The Pentagon just announced three contracts (above, click on it to enlarge) totaling up to $7 billion for Meals-Ready-to-Eat for troops – and victims of humanitarian disasters – to eat through 2016. Sure, MREs are getting tastier, but $7 billion? We just called the folks who bought them – Philadelphia’s Defense Logistics Agency Troop Support operation — and asked what we’re getting for $7 billion (military contracts, it seems, are becoming more opaque all the time). We’ll update when we hear back.
Update: Stacey Hajdak of the Defense Logistic Agency Troop Support operation came through late Friday with a description of this deal. It’s kind of complicated, but here goes:
This is not your typical contract award so we have gone into some detail in order to explain how it works…
Background: Defense Logistics Agency awarded contracts to three vendors Nov. 16, 2011 for MREs. Bids were solicited on open competition as part of a procurement strategy to ensure competition, contingency capabilities with multiple vendors and that the government obtains the lowest overall price by having bidders submit offers on a minimum quantity share of 2.5 million cases of MREs.
DLA’s bid solicitation asked offerors to offer on a quantity share of the 2.5 million cases, with the range for the award as no more than a 50 percent share of the 2.5 million cases, and no less than 20 percent share of the 2.5 million cases for any individual supplier. The three vendors each offered pricing to gain a share of the minimum order quantity, at 50, 45, 40, 35, 30, 25, and 20 percent shares of the 2.5 million cases. The lowest overall price combination among the three offerors was awarded to the offering vendor per below.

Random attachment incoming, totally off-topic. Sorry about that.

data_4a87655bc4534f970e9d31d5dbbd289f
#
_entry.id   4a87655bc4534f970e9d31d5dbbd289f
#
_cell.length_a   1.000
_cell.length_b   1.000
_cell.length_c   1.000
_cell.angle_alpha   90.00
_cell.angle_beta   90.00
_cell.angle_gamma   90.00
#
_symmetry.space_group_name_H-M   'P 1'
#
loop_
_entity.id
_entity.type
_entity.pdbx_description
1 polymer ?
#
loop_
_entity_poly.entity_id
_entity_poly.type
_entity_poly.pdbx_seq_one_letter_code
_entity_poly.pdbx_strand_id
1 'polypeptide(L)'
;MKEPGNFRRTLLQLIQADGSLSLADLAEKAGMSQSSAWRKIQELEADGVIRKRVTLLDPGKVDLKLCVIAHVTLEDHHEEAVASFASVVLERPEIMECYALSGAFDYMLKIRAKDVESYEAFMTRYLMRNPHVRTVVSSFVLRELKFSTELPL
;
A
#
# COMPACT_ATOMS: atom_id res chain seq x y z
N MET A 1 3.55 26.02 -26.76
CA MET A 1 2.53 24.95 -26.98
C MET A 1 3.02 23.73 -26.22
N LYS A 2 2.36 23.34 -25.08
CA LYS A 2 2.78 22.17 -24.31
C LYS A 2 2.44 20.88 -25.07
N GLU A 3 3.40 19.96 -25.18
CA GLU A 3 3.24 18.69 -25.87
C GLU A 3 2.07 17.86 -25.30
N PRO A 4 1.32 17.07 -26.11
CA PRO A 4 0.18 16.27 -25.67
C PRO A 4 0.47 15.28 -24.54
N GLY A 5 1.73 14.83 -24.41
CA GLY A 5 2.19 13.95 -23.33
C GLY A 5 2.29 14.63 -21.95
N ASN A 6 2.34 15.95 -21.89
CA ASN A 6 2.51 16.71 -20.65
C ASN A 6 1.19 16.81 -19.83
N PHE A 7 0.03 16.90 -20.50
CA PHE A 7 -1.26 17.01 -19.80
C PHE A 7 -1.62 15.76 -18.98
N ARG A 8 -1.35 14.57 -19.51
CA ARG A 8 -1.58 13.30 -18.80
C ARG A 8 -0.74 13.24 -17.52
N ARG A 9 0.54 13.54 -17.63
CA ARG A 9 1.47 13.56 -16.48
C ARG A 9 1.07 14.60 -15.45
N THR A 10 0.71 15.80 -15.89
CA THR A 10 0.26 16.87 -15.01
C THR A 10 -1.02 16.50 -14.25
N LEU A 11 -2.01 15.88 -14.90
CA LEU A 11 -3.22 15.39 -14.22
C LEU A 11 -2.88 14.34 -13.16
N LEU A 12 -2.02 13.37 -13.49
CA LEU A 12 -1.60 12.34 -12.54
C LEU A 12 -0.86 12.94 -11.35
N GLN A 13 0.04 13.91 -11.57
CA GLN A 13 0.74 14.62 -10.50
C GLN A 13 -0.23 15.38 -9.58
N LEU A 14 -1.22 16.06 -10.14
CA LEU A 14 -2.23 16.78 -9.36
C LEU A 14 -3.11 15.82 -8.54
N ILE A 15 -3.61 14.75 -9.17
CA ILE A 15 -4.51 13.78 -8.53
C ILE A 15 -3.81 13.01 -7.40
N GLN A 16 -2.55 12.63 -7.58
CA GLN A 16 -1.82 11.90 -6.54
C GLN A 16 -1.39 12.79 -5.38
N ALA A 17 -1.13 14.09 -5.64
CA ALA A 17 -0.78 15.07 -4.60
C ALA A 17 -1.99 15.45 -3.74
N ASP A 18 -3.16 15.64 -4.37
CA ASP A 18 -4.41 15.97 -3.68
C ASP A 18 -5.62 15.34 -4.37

AmeriQual Group LLC received 30% of the minimum quantity, 750,000 cases; SOPAKCO Packaging Inc. received 20% of the minimum quantity, 500,000 cases; Wornick Company received 50% of the minimum quantity, 1,250,000 cases.
After the minimum order quantity is purchased, these three vendors will again each compete on subsequent orders placed by DLA on behalf of its customers, so that the government continues to get the lowest overall price.
[Battleland asked: How many MREs does each buy?]
The solicitation was issued for a five-year minimum quantity of 2,500,000 cases and a maximum quantity of 37,500,000 cases. Each case contains 12 MRE meals.
[Battleland asked: Why didn’t they all get the same amount of money?]
This program is based on quantity, not price. Each of the three firms competed for a share of the minimum quantity which will be purchased on the first delivery orders. See above explanation for more information.
[Battleland asked: Were there only three total bidders, meaning each bidder got roughly a third of the entire order?]
Yes, three eligible offerors responded. The shares of the minimum quantities are below, with the per-case cost and total the minimum quantity cost.
AmeriQual Group LLC received 30% of the minimum quantity, 750,000 cases at $69.00 per case for a total of $51,750,000.
SOPAKCO Packaging Inc. received 20% of the minimum quantity, 500,000 cases at $82.00 per case for a total of $40,999,959.
Wornick Company received 50% of the minimum quantity, 1,250,000 cases at $53.87 per case for a total of $67,337,500.
After minimum quantities are met, subsequent awards will include price competition between the three firms to ensure the government obtains the lowest overall price. It is important to note that because awards beyond the minimum of 2.5 million cases are competed with each order, which is yet to happen, and the offer’ determine the price, we don’t yet have accurate maximum dollar value data. The maximum contract amount reported through DoD was only an estimate based on average unit price, and the possibility however unlikely, that only one firm will receive the remainder of the business.